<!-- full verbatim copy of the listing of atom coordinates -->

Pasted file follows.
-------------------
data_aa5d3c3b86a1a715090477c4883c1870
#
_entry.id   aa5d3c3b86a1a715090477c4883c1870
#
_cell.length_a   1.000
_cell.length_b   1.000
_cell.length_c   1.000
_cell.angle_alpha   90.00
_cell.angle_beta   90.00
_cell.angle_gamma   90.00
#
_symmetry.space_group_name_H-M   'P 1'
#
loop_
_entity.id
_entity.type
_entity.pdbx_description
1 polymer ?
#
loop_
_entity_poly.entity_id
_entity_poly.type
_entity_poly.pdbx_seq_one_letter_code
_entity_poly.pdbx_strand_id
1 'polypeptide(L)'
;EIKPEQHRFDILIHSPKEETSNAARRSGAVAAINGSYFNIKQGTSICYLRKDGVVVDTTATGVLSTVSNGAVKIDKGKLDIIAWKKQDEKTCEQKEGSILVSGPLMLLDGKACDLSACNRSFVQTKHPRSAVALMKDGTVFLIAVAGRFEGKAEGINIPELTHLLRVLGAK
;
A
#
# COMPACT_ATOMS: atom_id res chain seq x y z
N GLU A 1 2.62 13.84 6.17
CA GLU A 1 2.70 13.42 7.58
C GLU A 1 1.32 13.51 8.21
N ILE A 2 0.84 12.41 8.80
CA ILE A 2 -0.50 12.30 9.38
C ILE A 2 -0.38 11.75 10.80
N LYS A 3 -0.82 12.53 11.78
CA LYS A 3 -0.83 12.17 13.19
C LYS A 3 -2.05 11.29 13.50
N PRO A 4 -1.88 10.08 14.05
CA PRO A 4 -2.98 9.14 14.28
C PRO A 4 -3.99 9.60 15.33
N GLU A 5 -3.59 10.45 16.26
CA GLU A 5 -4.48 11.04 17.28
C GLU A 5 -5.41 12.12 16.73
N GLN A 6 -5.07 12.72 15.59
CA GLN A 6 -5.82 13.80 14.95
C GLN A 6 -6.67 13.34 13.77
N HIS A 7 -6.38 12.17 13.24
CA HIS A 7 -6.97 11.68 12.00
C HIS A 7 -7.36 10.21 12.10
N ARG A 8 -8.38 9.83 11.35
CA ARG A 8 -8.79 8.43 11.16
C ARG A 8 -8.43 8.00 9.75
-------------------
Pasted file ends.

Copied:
data_aa5d3c3b86a1a715090477c4883c1870
#
_entry.id   aa5d3c3b86a1a715090477c4883c1870
#
_cell.length_a   1.000
_cell.length_b   1.000
_cell.length_c   1.000
_cell.angle_alpha   90.00
_cell.angle_beta   90.00
_cell.angle_gamma   90.00
#
_symmetry.space_group_name_H-M   'P 1'
#
loop_
_entity.id
_entity.type
_entity.pdbx_description
1 polymer ?
#
loop_
_entity_poly.entity_id
_entity_poly.type
_entity_poly.pdbx_seq_one_letter_code
_entity_poly.pdbx_strand_id
1 'polypeptide(L)'
;EIKPEQHRFDILIHSPKEETSNAARRSGAVAAINGSYFNIKQGTSICYLRKDGVVVDTTATGVLSTVSNGAVKIDKGKLDIIAWKKQDEKTCEQKEGSILVSGPLMLLDGKACDLSACNRSFVQTKHPRSAVALMKDGTVFLIAVAGRFEGKAEGINIPELTHLLRVLGAK
;
A
#
# COMPACT_ATOMS: atom_id res chain seq x y z
N GLU A 1 2.62 13.84 6.17
CA GLU A 1 2.70 13.42 7.58
C GLU A 1 1.32 13.51 8.21
N ILE A 2 0.84 12.41 8.80
CA ILE A 2 -0.50 12.30 9.38
C ILE A 2 -0.38 11.75 10.80
N LYS A 3 -0.82 12.53 11.78
CA LYS A 3 -0.83 12.17 13.19
C LYS A 3 -2.05 11.29 13.50
N PRO A 4 -1.88 10.08 14.05
CA PRO A 4 -2.98 9.14 14.28
C PRO A 4 -3.99 9.60 15.33
N GLU A 5 -3.59 10.45 16.26
CA GLU A 5 -4.48 11.04 17.28
C GLU A 5 -5.41 12.12 16.73
N GLN A 6 -5.07 12.72 15.59
CA GLN A 6 -5.82 13.80 14.95
C GLN A 6 -6.67 13.34 13.77
N HIS A 7 -6.38 12.17 13.24
CA HIS A 7 -6.97 11.68 12.00
C HIS A 7 -7.36 10.21 12.10
N ARG A 8 -8.38 9.83 11.35
CA ARG A 8 -8.79 8.43 11.16
C ARG A 8 -8.43 8.00 9.75